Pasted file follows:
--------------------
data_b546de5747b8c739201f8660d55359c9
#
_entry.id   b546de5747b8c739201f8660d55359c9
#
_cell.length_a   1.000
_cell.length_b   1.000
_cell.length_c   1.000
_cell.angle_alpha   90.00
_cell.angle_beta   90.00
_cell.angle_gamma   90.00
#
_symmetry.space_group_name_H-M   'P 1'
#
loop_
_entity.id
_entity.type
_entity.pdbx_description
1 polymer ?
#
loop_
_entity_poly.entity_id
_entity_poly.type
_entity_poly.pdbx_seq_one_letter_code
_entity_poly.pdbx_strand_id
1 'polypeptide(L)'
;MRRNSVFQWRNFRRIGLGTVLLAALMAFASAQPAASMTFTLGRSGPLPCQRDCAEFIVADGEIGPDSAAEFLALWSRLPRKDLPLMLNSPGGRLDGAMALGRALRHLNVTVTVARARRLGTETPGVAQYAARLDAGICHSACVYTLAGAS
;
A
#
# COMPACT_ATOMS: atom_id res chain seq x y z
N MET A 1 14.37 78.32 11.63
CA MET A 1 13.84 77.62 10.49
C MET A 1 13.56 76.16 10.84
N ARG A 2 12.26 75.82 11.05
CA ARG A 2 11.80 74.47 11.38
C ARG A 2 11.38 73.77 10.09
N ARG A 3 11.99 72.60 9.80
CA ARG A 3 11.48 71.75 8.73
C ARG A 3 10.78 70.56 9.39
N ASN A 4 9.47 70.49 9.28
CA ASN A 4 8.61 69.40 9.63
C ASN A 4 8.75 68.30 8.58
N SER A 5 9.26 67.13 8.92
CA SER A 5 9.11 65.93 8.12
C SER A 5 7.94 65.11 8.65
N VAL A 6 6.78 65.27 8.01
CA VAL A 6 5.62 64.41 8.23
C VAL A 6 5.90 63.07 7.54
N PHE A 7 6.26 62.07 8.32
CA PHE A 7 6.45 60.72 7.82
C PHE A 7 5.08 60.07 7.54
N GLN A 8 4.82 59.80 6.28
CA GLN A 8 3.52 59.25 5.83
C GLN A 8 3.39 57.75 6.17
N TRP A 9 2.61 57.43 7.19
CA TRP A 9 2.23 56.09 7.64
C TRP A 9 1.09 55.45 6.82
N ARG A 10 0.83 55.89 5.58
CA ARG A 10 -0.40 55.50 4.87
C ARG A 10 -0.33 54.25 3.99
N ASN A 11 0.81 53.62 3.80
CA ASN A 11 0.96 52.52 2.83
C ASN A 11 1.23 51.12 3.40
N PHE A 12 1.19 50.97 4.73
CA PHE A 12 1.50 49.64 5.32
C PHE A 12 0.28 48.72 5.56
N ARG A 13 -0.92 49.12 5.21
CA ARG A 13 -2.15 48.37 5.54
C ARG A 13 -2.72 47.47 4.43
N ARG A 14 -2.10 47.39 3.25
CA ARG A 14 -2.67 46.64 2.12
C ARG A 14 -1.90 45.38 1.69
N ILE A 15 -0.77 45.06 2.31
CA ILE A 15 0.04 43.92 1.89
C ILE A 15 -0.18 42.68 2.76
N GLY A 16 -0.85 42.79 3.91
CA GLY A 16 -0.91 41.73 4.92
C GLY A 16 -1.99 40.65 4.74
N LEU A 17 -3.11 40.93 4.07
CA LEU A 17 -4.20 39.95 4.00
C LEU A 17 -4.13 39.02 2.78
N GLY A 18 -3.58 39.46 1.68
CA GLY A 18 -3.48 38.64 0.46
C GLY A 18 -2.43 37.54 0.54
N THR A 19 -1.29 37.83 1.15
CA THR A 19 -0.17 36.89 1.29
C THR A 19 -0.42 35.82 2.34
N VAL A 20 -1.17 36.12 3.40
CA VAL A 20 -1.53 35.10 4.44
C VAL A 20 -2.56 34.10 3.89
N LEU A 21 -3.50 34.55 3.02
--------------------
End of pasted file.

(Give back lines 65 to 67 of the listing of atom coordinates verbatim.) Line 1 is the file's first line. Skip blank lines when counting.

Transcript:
CA PHE A 12 1.50 49.64 5.32
C PHE A 12 0.28 48.72 5.56
N ARG A 13 -0.92 49.12 5.21